• Acacia Research Corp., of Newport Beach, Calif., said its CombiMatrix group has made commercially available the first microarray designed for the H5N1 "bird flu" influenza A virus. The World Health Organization in Geneva appealed Tuesday for technical assistance and expert advice to help stop the threat to humans and agriculture posed by the virus. CombiMatrix's microarray allows for the identification of the H5N1 virus and also is designed to allow the tracking of mutations that can occur in its genetic makeup as it goes through patterns of bird and human infection.

• Acuity Pharmaceuticals, of Philadelphia, reported publication of the Reich-Tolentino patent application covering small interfering RNA and its therapeutic uses targeted to vascular endothelial growth factor (VEGF) and two of its cellular receptors. Acuity is developing siRNA for the treatment of age-related wet macular degeneration (AMD) and diabetic retinopathy. In preclinical testing, Acuity's lead product, called Cand5, shut down the production of VEGF, the central factor in the development of neovascularization and vascular leakage in AMD. Data demonstrating the efficacy and safety of Cand5 in reducing blood vessel overgrowth and vascular leakage in a nonhuman primate model of AMD will be published in February in Retina.

• Affymetrix Inc., of Santa Clara, Calif., reported its fourth-quarter and year-end earnings. It had net income of about $16 million, or 27 cents per share and 26 cents per diluted share in the fourth quarter, up from $2.9 million or 5 cents per basic and diluted share in 2002. For the year, the company reported net income of about $14.3 million, or 24 cents per basic and diluted share, compared to a net loss in 2002 of $1.6 million, or 3 cents per basic and diluted share. It had about $459.9 million in cash, cash equivalents and available-for-sale securities as of Dec. 31. Its stock (NASDAQ:AFFX) jumped $4.32 Thursday, or 15.9 percent, to close at $31.45.

• Alexion Pharmaceuticals Inc., of Cheshire, Conn., said Phase IIb data of eculizumab in rheumatoid arthritis showed the primary endpoint was achieved with statistical significance. The endpoint was the improvement in ACR20 score after a six-month treatment period. The trial enrolled about 350 patients with chronic disease undergoing treatment with methotrexate or leflunomide. Eculizumab treatment also appeared to be safe and well tolerated, with the most common adverse events being upper respiratory tract infection, headache and nausea.

• Avanir Pharmaceuticals, of San Diego, and VaxGen Inc., of Brisbane, Calif., entered a cross-license and research collaboration to develop and manufacture preclinical supplies of a monoclonal antibody candidate for anthrax infection. The collaboration will combine Avanir's expertise to discover, characterize and develop anthrax antibodies with VaxGen's cGMP protein manufacturing capability and experience.

• BioBalance Corp., of New York, completed a safety trial of Probactrix in 125 healthy adult human volunteers at an intake level 10 times higher than normal for eight weeks. The biotherapeutic agent, intended for the dietary management of irritable bowel syndrome, was found to be well tolerated, and no adverse events attributable to the product were reported. BioBalance is a wholly owned subsidiary of New York Health Care.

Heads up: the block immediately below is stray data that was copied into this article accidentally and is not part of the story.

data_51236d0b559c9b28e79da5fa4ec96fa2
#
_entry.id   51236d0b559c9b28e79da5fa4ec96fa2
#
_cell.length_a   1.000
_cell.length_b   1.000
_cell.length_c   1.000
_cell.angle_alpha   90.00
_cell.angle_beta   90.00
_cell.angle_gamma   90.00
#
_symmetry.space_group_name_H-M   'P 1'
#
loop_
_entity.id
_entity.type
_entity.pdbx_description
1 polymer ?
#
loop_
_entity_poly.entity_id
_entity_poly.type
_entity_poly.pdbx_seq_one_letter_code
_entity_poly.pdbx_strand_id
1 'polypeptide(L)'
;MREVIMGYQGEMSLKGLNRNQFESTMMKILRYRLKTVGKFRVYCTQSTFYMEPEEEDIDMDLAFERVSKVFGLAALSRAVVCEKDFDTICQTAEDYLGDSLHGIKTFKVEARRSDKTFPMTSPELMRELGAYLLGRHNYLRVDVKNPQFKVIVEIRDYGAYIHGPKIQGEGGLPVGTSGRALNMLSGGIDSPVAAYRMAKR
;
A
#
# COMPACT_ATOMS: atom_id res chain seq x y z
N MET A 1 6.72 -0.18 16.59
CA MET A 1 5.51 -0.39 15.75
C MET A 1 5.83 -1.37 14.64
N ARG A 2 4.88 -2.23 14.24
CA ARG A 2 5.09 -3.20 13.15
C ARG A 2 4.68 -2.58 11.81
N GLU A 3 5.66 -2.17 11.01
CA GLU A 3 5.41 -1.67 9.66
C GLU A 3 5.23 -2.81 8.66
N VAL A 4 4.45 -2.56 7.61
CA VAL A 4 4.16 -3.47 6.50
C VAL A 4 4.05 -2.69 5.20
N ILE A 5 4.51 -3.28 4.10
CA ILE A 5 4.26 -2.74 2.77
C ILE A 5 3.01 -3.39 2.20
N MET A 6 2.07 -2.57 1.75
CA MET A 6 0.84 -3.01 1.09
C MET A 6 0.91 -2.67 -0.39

• BioTrove Inc., of Woburn, Mass., raised $10.9 million in venture capital funding with investors Catalyst Health and Technology Partners, CB Health Ventures, Zero Stage Capital and BioFrontier Partners. The funds will be used to continue the development and commercialization of the micro- and nanoscale products and services, the Living Chip and Momentum assay development and screening.

• Cephalon Inc., of West Chester, Pa., selected Reading, UK-based Cognitive Drug Research Ltd.'s Computerized Cognitive Function Assessment System for inclusion in four Phase III trials of the R-isomer of modafinil. The system is being used to assess the degree to which the R-isomer of modafinil effects cognitive function in the treatment of excessive sleepiness associated with narcolepsy, obstructive sleep apnea/hypopnea syndrome and chronic shift-work sleep disorder.

• Cyclacel Ltd., of Dundee, Scotland, raised $39 million in a Series D private placement with 20 new and existing institutional investors. Investors included Societe Generale Asset Management Alternative Investments, Carnegie Fund, DC Thomson & Co, NIF Ventures Quest for Growth, UOB Venture Technology Investments, BankInvest Asset Management, Biomedical Sciences Investment Fund-EDB Investments, Finsbury Life Sciences Investment Trust, International Life Sciences, HBM Partners, Invesco Private Capital, Lloyds Development Capital, GeneChem Management, Merifin Capital, Merlin Biosciences, Noble Grossart, Northern Ventures, Quester Capital Management, Scottish Equity Partners and Temasek Holdings. The company has raised a total of $123 million since its inception. Proceeds will go toward the development of CYC202 for non-small-cell lung cancer, breast cancer and glomerulonephritis, and of CYC682 in cancer, as well as for the preclinical development of drugs for oncology, HIV/AIDS and Type II diabetes indications.

• CytRx Corp., of Los Angeles, and Advanced BioScience Laboratories Inc., of Kensington, Md., filed an investigational new drug application for a Phase I trial of a new HIV vaccine formulation developed by the University of Massachusetts Medical School and Advanced BioScience Laboratories.